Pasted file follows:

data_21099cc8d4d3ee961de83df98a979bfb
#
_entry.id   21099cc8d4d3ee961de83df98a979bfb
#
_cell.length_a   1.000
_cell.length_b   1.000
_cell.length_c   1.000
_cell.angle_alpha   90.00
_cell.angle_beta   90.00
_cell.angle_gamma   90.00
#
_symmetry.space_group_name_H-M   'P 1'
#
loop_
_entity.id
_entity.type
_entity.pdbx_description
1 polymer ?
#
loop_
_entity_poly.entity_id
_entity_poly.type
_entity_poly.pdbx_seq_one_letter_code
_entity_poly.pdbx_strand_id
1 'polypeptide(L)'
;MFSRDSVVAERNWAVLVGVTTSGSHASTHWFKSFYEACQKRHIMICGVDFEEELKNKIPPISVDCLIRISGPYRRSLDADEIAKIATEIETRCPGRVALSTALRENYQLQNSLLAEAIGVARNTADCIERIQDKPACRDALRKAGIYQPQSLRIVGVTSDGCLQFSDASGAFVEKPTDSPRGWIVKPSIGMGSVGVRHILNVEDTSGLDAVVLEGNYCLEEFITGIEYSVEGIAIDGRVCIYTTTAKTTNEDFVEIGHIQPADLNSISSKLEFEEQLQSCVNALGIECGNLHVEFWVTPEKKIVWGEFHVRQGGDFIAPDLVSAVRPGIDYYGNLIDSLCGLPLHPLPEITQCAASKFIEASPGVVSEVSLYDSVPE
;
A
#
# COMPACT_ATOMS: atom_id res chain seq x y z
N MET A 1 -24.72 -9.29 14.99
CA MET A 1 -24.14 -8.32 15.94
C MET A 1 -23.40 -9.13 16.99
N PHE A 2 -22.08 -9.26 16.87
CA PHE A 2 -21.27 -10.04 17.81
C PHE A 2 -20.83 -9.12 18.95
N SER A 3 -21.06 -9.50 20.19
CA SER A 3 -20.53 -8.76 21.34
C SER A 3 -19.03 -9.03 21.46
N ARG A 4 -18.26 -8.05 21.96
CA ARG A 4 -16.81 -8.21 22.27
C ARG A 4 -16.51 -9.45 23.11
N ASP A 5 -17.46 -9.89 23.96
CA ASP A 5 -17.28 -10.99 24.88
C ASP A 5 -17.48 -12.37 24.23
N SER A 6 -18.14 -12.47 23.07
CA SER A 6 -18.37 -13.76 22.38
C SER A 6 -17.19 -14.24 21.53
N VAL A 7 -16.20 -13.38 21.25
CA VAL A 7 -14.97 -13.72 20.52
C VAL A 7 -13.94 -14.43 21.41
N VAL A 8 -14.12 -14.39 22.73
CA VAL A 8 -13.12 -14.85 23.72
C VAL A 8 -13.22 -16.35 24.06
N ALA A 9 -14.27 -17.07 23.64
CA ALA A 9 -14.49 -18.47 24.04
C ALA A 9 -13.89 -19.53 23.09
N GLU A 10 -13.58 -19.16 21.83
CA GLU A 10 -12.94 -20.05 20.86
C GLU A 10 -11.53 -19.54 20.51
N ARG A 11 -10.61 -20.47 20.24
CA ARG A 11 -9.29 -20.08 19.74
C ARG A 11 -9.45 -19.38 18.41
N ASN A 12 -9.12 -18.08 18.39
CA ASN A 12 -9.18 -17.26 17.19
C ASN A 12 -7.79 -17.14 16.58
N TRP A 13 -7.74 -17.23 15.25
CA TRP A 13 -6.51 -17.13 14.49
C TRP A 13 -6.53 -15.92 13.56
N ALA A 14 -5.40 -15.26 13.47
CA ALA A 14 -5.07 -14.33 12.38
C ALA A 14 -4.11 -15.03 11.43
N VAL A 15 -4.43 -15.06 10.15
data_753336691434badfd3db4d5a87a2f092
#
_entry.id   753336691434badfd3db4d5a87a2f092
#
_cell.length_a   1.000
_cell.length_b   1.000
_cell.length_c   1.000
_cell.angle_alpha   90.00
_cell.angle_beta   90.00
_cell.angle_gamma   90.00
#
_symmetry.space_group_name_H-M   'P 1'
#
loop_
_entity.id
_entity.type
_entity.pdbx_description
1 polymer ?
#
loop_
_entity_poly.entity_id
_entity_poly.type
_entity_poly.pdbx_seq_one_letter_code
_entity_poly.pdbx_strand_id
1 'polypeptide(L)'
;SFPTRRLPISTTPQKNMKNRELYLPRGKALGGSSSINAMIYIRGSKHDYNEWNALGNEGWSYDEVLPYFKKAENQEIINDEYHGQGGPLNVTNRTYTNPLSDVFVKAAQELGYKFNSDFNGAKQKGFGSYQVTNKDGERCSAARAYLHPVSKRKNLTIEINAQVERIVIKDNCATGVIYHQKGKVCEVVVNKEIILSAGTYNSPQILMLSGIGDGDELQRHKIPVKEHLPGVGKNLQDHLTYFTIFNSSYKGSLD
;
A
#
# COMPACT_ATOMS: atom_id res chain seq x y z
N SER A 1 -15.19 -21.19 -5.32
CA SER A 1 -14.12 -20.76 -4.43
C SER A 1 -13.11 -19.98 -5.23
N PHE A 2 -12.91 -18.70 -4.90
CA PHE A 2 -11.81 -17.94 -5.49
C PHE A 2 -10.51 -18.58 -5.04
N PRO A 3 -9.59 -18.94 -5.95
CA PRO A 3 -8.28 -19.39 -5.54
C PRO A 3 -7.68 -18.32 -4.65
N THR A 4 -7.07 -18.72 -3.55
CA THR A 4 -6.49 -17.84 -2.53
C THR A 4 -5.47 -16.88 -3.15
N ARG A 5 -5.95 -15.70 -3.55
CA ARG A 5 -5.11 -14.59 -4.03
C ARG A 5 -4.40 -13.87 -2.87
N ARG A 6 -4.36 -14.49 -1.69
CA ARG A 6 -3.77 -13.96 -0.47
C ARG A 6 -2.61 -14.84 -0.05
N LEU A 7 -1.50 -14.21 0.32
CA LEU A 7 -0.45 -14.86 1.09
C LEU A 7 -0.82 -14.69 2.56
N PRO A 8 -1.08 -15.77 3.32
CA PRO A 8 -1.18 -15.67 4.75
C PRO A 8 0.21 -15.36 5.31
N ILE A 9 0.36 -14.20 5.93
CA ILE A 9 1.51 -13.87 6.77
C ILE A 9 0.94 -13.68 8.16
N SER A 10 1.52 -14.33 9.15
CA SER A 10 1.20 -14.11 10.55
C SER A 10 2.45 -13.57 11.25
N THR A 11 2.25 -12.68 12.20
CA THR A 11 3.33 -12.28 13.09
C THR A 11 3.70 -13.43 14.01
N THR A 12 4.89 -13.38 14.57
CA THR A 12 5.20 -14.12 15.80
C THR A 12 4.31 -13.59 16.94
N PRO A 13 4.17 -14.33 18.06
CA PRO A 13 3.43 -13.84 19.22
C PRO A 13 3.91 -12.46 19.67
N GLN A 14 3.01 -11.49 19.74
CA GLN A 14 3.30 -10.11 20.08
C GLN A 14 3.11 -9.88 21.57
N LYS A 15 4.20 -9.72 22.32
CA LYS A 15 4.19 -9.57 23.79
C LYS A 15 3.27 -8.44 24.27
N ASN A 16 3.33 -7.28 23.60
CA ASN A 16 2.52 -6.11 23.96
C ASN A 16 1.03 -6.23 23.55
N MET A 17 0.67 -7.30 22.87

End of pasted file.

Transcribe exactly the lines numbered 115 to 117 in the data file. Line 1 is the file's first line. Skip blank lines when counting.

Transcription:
C THR A 4 -5.47 -16.88 -3.15
N ARG A 5 -5.95 -15.70 -3.55
CA ARG A 5 -5.11 -14.59 -4.03